Mild acute dermatitis should be managed symptomatically. Supportive care consists of washing with water, gentle cleansing with a mild agent, wearing loose, nonbinding clothing, and avoidance of irritants, antiperspirants, and ultraviolet exposure. Even though erythema and dry desquamation occur, creams or ointments can be advised. Topical sucralfate or hyaluronic acid may be used to ameliorate symptoms of the patients. An extract from the calendula plant significantly reduced the occurrence of moderate-to-severe acute dermatitis from 63% to 41% when compared to trolamine, a nonsteroidal agent.,
Different topical agents containing Aloe vera, d-panthenol, almond, or chamomile have also been used with variable treatment response in studies.,,,,, The evaluation of topical antioxidants has not been established, and topical steroids are also controversial with conflicting results. Infection and skin atrophy are known side effects of topical steroids. As a result, steroids may ameliorate the symptoms, but they do not prevent dermatitis. Topical ascorbic acid did not show benefit for the prevention of radiation dermatitis. Topical granulocyte-macrophage-colony-stimulating factor, tacrolimus, pimecrolimus, and platelet-derived growth factor are more specific agents investigated recently.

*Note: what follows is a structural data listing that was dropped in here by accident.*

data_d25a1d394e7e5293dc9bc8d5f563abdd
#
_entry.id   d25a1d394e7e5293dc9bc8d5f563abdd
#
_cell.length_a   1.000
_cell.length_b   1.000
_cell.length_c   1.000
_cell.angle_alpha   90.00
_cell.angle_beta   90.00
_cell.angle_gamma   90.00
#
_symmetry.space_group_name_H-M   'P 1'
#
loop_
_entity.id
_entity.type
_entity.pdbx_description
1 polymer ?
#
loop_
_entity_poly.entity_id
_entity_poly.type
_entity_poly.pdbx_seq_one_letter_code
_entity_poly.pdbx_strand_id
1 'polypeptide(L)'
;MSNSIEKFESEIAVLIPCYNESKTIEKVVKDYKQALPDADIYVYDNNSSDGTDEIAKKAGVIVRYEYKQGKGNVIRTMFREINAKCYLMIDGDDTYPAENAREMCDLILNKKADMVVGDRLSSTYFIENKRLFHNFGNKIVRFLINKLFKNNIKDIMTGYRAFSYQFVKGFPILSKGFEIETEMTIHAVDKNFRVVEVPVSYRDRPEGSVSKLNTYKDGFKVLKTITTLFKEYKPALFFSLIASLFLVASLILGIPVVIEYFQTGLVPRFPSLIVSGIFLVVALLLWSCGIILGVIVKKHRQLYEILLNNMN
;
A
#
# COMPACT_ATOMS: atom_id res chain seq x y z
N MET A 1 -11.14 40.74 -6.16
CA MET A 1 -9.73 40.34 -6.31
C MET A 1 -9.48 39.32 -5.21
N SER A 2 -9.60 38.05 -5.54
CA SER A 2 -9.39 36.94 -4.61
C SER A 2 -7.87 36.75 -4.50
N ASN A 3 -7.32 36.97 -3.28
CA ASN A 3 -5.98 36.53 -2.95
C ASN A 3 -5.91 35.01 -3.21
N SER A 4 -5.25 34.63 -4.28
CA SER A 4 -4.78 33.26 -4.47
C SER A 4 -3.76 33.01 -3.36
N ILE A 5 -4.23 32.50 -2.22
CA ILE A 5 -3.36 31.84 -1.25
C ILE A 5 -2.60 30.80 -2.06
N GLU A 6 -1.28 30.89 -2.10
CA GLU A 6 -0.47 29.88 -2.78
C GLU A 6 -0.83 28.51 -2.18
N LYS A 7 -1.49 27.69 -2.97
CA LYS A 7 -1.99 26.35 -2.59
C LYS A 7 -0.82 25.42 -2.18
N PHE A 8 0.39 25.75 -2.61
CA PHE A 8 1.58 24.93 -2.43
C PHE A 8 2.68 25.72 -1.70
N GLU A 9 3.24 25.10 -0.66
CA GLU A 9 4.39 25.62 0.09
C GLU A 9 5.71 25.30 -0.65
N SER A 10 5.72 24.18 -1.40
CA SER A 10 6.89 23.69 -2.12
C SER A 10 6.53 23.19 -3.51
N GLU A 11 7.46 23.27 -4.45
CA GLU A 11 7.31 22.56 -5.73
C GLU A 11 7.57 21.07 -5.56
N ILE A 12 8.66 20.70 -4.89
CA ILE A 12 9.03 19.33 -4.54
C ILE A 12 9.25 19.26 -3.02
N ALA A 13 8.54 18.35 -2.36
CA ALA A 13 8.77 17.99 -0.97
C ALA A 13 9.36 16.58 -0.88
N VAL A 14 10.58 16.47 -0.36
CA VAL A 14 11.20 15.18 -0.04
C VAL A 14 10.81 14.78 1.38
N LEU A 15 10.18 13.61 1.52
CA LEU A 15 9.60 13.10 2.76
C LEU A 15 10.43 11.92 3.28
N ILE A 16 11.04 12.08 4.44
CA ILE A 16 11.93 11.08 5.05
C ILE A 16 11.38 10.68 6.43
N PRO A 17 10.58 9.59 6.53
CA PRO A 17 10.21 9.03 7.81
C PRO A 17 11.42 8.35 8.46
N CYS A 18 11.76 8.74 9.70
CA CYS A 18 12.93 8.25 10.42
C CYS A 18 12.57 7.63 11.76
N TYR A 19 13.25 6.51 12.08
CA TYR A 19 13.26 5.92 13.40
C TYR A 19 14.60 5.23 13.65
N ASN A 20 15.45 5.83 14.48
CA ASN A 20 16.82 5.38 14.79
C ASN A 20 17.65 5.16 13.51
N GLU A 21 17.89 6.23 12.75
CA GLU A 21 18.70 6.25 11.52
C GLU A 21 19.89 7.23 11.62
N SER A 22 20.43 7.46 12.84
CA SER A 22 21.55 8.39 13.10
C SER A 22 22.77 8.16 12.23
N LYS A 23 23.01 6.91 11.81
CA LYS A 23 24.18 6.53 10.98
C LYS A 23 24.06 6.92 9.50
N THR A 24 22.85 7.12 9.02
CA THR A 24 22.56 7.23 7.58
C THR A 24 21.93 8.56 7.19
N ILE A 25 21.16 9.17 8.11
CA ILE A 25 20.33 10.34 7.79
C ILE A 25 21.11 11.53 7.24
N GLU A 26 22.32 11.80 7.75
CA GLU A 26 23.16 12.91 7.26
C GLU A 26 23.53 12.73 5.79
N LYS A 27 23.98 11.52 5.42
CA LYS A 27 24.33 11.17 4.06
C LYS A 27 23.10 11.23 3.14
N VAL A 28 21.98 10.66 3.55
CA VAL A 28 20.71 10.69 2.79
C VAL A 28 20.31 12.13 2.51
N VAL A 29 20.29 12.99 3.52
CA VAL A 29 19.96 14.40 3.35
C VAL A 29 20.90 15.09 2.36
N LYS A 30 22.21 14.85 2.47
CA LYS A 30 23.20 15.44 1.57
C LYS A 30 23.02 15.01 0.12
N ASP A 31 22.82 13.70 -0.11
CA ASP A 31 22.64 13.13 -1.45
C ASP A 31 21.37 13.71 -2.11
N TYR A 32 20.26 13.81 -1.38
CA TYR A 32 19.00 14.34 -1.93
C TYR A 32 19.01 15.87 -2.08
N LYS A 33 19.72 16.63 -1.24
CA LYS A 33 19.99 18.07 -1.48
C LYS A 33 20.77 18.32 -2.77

The aim of this study was to compare the topical corticosteroid and moisturizer usage in breast cancer RT. Topical corticosteriod betamethasone was applied to the first group of patients and only moisturizer was used for the second group. The prevention and the treatment effect of topical corticosteroid were analyzed in the management of acute radiodermatitis caused by breast cancer RT.